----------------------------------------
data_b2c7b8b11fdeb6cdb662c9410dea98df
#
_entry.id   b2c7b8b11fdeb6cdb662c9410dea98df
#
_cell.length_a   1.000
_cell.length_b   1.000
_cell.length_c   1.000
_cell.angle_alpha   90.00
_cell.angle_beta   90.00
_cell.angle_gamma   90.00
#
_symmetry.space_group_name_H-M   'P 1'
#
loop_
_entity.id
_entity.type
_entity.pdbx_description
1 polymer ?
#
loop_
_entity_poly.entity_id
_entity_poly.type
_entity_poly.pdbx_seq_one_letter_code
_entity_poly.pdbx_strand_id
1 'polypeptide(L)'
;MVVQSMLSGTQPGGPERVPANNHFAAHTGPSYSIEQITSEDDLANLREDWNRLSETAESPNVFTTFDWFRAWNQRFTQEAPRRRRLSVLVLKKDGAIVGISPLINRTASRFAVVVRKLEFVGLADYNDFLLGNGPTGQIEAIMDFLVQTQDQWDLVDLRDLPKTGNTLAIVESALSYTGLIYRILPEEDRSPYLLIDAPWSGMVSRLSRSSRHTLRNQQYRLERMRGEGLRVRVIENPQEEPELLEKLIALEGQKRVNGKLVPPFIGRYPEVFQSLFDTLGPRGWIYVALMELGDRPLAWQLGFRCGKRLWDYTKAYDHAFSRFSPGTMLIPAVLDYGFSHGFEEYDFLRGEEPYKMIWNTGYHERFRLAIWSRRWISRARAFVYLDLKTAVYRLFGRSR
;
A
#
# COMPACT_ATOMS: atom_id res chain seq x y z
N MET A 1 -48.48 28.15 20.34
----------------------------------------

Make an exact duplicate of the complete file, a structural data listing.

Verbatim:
data_b2c7b8b11fdeb6cdb662c9410dea98df
#
_entry.id   b2c7b8b11fdeb6cdb662c9410dea98df
#
_cell.length_a   1.000
_cell.length_b   1.000
_cell.length_c   1.000
_cell.angle_alpha   90.00
_cell.angle_beta   90.00
_cell.angle_gamma   90.00
#
_symmetry.space_group_name_H-M   'P 1'
#
loop_
_entity.id
_entity.type
_entity.pdbx_description
1 polymer ?
#
loop_
_entity_poly.entity_id
_entity_poly.type
_entity_poly.pdbx_seq_one_letter_code
_entity_poly.pdbx_strand_id
1 'polypeptide(L)'
;MVVQSMLSGTQPGGPERVPANNHFAAHTGPSYSIEQITSEDDLANLREDWNRLSETAESPNVFTTFDWFRAWNQRFTQEAPRRRRLSVLVLKKDGAIVGISPLINRTASRFAVVVRKLEFVGLADYNDFLLGNGPTGQIEAIMDFLVQTQDQWDLVDLRDLPKTGNTLAIVESALSYTGLIYRILPEEDRSPYLLIDAPWSGMVSRLSRSSRHTLRNQQYRLERMRGEGLRVRVIENPQEEPELLEKLIALEGQKRVNGKLVPPFIGRYPEVFQSLFDTLGPRGWIYVALMELGDRPLAWQLGFRCGKRLWDYTKAYDHAFSRFSPGTMLIPAVLDYGFSHGFEEYDFLRGEEPYKMIWNTGYHERFRLAIWSRRWISRARAFVYLDLKTAVYRLFGRSR
;
A
#
# COMPACT_ATOMS: atom_id res chain seq x y z
N MET A 1 -48.48 28.15 20.34